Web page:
Multi-Level Aerodynamic Engineering Design/Analysis System for Rotorcraft

Period of Performance: 03/28/1995 - 09/28/1995

$67.9K

Phase 1 SBIR

Recipient Firm

Flow Analysis, Inc.
256 93rd Street
Brooklyn, NY 11209
Principal Investigator

Abstract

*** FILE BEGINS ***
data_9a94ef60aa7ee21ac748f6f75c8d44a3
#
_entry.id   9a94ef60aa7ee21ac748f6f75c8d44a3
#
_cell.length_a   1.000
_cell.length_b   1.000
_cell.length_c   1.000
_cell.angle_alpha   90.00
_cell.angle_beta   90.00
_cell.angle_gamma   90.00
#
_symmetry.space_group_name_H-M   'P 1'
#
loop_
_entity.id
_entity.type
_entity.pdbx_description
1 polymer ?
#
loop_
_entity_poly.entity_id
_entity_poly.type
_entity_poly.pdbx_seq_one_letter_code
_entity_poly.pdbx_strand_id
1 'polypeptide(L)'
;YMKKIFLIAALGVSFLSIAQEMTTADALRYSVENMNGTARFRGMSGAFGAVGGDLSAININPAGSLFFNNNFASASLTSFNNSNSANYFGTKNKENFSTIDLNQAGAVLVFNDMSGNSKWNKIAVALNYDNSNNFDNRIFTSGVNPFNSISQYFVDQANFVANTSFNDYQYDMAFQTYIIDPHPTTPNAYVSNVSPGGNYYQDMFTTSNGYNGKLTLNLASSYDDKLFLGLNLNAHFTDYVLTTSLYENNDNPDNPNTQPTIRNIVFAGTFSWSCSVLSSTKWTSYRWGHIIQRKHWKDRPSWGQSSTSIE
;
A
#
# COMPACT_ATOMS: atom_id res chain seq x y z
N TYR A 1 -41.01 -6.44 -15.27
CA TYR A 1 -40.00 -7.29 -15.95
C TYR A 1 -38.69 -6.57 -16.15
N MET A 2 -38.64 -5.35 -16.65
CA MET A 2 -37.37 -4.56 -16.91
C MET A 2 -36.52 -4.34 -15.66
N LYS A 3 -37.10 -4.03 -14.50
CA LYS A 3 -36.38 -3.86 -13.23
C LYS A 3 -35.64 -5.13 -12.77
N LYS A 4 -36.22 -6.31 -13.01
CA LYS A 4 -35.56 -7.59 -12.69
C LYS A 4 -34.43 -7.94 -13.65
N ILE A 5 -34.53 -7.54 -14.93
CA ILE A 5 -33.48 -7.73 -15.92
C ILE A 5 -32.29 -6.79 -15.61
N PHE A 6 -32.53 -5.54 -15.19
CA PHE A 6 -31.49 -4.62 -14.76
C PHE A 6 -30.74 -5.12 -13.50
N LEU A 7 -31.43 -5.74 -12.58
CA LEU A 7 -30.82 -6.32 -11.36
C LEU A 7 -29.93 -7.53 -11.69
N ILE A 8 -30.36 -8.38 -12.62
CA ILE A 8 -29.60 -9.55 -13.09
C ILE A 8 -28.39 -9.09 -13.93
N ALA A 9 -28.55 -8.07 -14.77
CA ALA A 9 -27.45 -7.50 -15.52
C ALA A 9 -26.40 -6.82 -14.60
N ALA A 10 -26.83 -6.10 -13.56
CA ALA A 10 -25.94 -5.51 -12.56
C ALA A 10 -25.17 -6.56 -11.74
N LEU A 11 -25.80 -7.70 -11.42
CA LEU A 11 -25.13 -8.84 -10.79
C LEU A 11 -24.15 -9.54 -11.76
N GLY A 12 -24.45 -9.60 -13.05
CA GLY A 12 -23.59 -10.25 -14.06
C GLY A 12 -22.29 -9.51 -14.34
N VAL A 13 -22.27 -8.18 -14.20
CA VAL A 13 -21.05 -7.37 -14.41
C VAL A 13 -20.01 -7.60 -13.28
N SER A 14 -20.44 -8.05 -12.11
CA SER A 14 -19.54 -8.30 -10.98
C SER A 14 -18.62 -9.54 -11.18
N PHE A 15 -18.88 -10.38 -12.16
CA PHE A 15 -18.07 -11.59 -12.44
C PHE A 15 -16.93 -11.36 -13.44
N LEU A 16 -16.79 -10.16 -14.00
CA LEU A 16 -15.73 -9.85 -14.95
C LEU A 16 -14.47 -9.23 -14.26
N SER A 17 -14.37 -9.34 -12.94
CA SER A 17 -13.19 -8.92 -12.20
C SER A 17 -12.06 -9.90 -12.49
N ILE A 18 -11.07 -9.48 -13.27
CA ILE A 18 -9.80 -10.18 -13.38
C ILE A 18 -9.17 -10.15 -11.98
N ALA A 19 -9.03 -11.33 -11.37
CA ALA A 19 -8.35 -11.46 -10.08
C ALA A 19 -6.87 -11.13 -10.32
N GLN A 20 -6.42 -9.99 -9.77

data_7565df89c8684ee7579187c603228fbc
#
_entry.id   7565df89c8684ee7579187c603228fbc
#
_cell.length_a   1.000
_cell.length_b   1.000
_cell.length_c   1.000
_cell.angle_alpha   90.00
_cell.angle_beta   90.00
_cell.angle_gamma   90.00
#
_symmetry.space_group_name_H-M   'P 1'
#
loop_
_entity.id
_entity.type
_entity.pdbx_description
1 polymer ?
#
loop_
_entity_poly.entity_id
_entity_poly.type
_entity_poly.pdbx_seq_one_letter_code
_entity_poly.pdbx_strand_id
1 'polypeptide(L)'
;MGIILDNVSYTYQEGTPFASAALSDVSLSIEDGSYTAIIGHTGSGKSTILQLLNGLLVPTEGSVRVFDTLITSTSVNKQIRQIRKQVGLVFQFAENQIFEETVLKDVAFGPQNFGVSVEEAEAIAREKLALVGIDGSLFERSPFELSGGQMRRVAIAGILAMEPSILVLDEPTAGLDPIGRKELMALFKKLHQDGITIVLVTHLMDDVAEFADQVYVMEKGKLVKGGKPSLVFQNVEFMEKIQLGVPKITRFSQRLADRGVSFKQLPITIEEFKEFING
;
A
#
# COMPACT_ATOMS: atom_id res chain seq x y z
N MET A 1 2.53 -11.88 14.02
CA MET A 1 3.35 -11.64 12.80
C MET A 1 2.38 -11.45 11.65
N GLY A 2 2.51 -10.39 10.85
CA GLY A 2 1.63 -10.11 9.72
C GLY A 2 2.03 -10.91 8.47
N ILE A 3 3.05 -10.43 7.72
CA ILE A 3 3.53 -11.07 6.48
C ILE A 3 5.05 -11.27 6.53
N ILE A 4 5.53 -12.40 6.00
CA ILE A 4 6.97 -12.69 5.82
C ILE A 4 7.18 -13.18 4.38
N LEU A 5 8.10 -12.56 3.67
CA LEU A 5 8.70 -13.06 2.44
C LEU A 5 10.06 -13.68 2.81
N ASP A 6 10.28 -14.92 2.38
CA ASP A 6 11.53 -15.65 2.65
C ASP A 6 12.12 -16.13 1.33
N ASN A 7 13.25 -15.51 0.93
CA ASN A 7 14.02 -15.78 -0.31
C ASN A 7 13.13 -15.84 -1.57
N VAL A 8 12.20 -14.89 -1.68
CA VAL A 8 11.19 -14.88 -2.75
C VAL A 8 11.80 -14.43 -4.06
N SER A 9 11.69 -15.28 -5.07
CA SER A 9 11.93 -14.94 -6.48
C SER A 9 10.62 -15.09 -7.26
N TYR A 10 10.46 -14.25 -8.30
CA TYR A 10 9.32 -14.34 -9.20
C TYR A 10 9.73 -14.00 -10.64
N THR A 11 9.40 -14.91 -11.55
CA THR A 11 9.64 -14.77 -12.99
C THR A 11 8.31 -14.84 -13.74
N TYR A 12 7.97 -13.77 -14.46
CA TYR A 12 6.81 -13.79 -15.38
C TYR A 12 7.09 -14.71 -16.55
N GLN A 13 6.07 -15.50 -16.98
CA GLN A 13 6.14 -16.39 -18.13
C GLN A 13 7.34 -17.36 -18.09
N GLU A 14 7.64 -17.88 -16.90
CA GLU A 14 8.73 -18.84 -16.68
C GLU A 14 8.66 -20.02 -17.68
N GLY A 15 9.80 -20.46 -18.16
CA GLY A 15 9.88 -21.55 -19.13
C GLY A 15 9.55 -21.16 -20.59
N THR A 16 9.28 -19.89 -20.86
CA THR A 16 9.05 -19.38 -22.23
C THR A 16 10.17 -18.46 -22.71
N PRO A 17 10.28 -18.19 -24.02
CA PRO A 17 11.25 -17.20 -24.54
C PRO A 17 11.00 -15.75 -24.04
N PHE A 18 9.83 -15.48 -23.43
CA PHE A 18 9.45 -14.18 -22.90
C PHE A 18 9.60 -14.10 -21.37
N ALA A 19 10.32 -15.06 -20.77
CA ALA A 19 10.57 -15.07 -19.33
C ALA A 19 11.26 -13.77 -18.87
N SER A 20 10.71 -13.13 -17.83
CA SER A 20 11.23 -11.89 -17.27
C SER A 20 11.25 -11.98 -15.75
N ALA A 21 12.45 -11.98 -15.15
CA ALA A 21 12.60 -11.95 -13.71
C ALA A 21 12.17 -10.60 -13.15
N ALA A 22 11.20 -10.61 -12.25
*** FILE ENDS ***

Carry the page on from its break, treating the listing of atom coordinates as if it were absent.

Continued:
A number of techniques currently exist for computing rotorcraft aerodynamic flow fields. These range from very fast lifting line schemes which only include the simplest incompressible, inviscid modules for rotor-blades and wake, to full CFD compressible, inviscid potential free-wake methods which are moderately fast, through full compressible Euler/Navier-Stokes methods for rotors and bodies, which are very expensive and have only been used to date for parts of the rotorcraft problem. Currently, there techniques are only used in widely different studies, typically by different engineers, due to the widely different computational speeds and performances of the schemes. A systematic approach is described to combine these techniques into a "multi-level system". The basic idea is that each method will be implemented in a code module which will use essentially the same input and output and appear to a user as almost the same code. Then, the user can easily and quickly do computations for the same problem with different modules, with varying levels of accuracy and speed. This will be very important for rotorcraft engineering design and analysis where a large number of cases (several hundred) must be computed for parametric and optimization studies. Currently, oly very simple, fast codes are used for these studies which lack important aerodynamic effects. With the proposed multi-level system, an engineer will be able to still do a large number of fast runs, typically on a workstation. However, after every set of fast runs, a single, higher fidelity run will be made. The difference in the results between the simple and higher fidelity runs will be used to modify the subsequent set of simple, fast runs so that they include the effects that the simple code, by itself, would have neglected, without greatly increasing the computational time.